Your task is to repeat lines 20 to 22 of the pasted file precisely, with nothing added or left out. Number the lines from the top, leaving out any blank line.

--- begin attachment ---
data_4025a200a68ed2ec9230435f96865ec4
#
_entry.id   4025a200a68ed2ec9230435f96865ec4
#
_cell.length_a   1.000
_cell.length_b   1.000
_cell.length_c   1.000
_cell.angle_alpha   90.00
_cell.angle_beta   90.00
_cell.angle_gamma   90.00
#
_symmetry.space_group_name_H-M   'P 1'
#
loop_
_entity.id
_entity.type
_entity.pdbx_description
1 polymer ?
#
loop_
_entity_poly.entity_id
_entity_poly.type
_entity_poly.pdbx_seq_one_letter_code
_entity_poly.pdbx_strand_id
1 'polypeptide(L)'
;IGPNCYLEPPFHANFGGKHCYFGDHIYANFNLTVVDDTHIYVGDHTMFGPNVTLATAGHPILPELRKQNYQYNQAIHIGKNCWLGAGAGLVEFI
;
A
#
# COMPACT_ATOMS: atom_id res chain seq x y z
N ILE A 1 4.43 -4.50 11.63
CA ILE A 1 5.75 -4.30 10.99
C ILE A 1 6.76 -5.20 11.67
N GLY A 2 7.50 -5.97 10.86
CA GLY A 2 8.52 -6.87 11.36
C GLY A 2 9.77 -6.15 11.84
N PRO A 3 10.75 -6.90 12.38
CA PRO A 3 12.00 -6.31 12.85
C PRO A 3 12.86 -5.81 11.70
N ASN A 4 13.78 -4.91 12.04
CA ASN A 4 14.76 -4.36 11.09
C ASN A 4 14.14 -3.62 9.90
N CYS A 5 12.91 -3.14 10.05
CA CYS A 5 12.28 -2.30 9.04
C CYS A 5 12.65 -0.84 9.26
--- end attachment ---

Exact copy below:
loop_
_entity_poly.entity_id
_entity_poly.type